It is amazing that Dr. Wallace vocally objects to archaic but accurate terms in the KJV while tolerating paraphrases such as The Message.  Here are some terms and phrases from The Message New Testament:  “pet canary,” “house of cards,” “casseroles,” “black magic,” “put the screws to the man,” “helter-skelter,” “caught red-handed in the act of adultery,” “spotlight,” “the town was buzzing,” “potentates meet for summit talks,” “his underdog brother,” “corkscrew,” “English,” “a real bad apple,” “torpor,” “paraphernalia,” “Band-Aid,” [I emphasize this:  not “bandage,” but the brand name, “Band-Aid”]  “telescope,” “microscope,” “broccoli,” “addendum,” “sitting ducks,” “millennia,” “iron out their differences,” “the Anarchist,” “dog-eat-dog,” “adrenaline,” and “galaxies.”   
            As Eugene H. Peterson puts a spotlight, a telescope, and a microscope in the New Testament, Dr. Wallace is worried about the KJV’s phrase “strain at a gnat” in Matthew 23:24???  The phrase “strain at a gnat” is not senseless, inasmuch as it can simply mean that a person obtains a strainer at the sight of a gnat in a drink.  But suppose Dr. Wallace’s preference for the phrase “strain out a gnat” is accepted.  (That is, after all, how the Geneva Bible rendered the Greek word diulizonteV [diulizontes] there).  That is a gnat compared to the anachronistic camels in The Message.  (Also, The Message says, “This delights the Master no end” in Colossians 3:20.  The word “to” is missing.  This is a trivial error.  But why has Dr. Wallace allowed it to stand, if he is concerned about little things like “strain at” versus “strain out” in Matthew 23:24?).  I cannot believe Dr. Wallace’s claim that the KJV “has far more drastically altered the scriptures than have modern translations,” because I believe my eyes as I read the multitude of mistranslations, omissions, and insertions in The Message.


(1)  I concur with Dr. Wallace’s opposition to the idea that the English text of the KJV is as divinely inspired as the original text.  At this point, though, he has completely left the subject of the quality of the KJV, and is writing about something else.

(2)  Dr. Wallace contended that most evangelicals “prefer a different translation and textual basis than that found in the KJV.”  This is an observation about opinions and the effects of intense marketing; it is not a comment about the quality of the KJV.     

(3)  Dr. Wallace claimed that the sole basis for the theory that heretics are responsible for the Alexandrian Text is “that certain readings in these MSS are disagreeable to them!”  That is not the case.  If it would not divert from the present subject, several patristic claims that heretics altered the text of New Testament books could be presented.  But, again, Dr. Wallace has shifted his focus away from the subject of the quality of the KJV.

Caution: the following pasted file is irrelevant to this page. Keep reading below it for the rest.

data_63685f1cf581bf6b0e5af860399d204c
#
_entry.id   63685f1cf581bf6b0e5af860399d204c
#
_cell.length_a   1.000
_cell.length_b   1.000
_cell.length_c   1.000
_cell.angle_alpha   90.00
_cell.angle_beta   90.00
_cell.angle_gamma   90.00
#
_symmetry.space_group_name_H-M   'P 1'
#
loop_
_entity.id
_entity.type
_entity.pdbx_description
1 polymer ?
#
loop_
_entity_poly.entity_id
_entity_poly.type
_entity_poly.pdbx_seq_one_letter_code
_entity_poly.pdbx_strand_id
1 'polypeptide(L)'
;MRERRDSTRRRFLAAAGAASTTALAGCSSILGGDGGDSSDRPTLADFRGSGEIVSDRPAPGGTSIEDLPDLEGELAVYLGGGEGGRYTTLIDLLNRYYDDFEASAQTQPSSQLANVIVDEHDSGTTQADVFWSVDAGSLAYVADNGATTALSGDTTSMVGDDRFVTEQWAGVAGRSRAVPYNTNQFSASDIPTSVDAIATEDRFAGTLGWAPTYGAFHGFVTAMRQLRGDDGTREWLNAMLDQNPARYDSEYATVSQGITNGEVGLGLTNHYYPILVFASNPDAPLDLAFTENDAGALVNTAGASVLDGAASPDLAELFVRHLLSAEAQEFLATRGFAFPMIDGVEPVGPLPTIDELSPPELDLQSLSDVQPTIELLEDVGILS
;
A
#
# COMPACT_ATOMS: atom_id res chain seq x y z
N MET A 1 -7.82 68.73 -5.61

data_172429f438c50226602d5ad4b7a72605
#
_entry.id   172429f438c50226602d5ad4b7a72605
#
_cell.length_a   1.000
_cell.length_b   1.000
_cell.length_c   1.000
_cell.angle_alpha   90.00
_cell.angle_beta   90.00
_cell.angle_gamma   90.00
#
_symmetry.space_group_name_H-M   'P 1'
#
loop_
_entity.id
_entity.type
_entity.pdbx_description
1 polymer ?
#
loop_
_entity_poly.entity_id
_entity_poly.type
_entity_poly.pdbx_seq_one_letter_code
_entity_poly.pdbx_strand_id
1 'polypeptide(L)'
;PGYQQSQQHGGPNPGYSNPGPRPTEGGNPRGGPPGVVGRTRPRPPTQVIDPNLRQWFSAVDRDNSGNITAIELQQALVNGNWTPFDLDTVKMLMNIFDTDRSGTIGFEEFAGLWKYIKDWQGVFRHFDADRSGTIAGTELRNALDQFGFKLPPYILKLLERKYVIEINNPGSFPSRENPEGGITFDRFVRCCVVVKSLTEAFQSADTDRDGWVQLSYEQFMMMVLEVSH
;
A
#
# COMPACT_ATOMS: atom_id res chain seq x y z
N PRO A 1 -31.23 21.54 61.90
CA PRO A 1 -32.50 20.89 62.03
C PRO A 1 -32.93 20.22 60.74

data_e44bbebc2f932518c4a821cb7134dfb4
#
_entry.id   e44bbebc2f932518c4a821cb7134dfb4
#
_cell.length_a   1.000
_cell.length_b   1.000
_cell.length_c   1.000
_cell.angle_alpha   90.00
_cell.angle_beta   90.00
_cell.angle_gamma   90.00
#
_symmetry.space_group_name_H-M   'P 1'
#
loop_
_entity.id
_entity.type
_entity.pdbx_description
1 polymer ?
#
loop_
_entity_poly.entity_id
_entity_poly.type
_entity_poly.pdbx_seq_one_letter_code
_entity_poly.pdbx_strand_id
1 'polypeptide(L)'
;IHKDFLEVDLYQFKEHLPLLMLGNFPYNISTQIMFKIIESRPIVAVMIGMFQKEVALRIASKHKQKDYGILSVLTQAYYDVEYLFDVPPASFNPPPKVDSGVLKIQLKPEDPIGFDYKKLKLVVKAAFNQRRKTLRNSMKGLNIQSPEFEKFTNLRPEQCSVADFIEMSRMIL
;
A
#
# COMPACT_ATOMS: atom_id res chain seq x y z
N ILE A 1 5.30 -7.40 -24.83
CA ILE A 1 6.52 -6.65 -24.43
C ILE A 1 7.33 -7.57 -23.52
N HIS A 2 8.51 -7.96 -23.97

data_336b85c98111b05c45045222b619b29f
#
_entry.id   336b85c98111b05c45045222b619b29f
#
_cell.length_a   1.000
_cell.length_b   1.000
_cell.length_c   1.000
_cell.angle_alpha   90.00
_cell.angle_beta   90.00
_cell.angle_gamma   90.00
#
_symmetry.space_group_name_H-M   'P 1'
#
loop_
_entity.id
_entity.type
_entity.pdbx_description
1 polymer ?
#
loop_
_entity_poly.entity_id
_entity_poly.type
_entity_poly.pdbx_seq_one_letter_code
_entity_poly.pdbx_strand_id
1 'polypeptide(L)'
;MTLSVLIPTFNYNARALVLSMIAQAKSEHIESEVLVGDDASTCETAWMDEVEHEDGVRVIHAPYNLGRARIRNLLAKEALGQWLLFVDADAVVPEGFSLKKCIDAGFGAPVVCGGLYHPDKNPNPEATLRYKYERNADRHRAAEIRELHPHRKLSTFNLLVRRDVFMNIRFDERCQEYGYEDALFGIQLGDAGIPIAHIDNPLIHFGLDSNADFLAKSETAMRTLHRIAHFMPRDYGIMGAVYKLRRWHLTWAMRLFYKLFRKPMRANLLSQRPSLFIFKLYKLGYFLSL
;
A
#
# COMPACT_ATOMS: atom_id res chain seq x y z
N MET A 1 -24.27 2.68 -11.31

Dr. Wallace wrote, “Those who vilify the modern translations and the Greek texts behind them have evidently never really investigated the data. Their appeals are based largely on emotion, not evidence.”  Again, Dr. Wallace has shifted his focus away from the KJV!  Nevertheless I will briefly engage this claim.  Dr. Wallace is partly right:  some vocal opponents of the Revised Text and translations based upon it are severely uninformed and misinformed.  Some of them make emotion-based appeals. 

          However, Dr. Wallace’s claim is a blanket statement and it does not accurately describe everyone who sees the Revised Text as an unstable test-tube text.  Nor does it accurately describe everyone who opposes loose paraphrases and gender-modified mistranslations.  Someone could just as easily say, “Those who promote modern translations and the Greek texts behind them are evidently motivated by a desire to make money by creating and perpetuating a novelty-Bible market.  Their efforts are fueled by a desire for monetary profit, not by a desire to spread the pure Word of God.”  That would not be a fair statement, even though it might fit some individuals accurately.  Similarly, Dr. Wallace’s claim is unfair.

(5)  As Dr. Wallace described the work of Erasmus, he wrote that Erasmus’ Latin translation “was meant to improve upon Jerome’s Latin Vulgate — a translation which the Catholic church had declared to be inspired.”  However, the Roman Catholic Church did not officially decree that the Vulgate must be considered authentic and authoritative until 1546, thirty years after Erasmus’ first Greek NT was published. 

(6)  Dr. Wallace claimed that the KJV’s rendering of Hebrews 4:8 involves a mistake, where it says, “For if Jesus had given them rest, then would he not afterward have spoken of another day.” However, this is not a mistake.  Hebrews 4:8 contains one of two New Testament references to the Old Testament individual known as Joshua (Acts 7:45 is the other one), whose name in Greek is identical to the Greek name of Jesus (IhsouV [Iēsous]).”  Although, as Dr. Wallace affirms, a KJV-reader could momentarily imagine that the subject is Jesus Christ, a reader of the Greek text could momentarily imagine the same thing (which a reasonable consideration of the context will quickly resolve), because the names for Jesus and Joshua are identical in the Greek text itself.      

(7)  Dr. Wallace concluded by saying, “I trust that this brief survey of reasons I have for thinking that the King James Bible is not the best available translation will not be discarded quickly.”  He is correct; it has not been discarded quickly.  I hope that this candid assessment of his misleading claims will keep his readers from quickly discarding a Bible translation which, despite minor shortcomings, accurately communicates the essential message of the original text, and is a sufficiently sharp, strong, and powerful sword.      

Yours in Christ,
James Snapp, Jr.

Quotations from Dr. Wallace are from his essay from December 2009 at,
©Copyright 1995-2012  All rights reserved.Used for review purposes.  Dr. Wallace made some of the same statements in another essay at in which he affirmed that it would be helpful for Christians to possess a King James Bible.

The Message, by Eugene Peterson, is Copyright © 1993, 1994, 1995, 1996, 2000, 2001, 2002.  Used by permission of NavPress Publishing Group.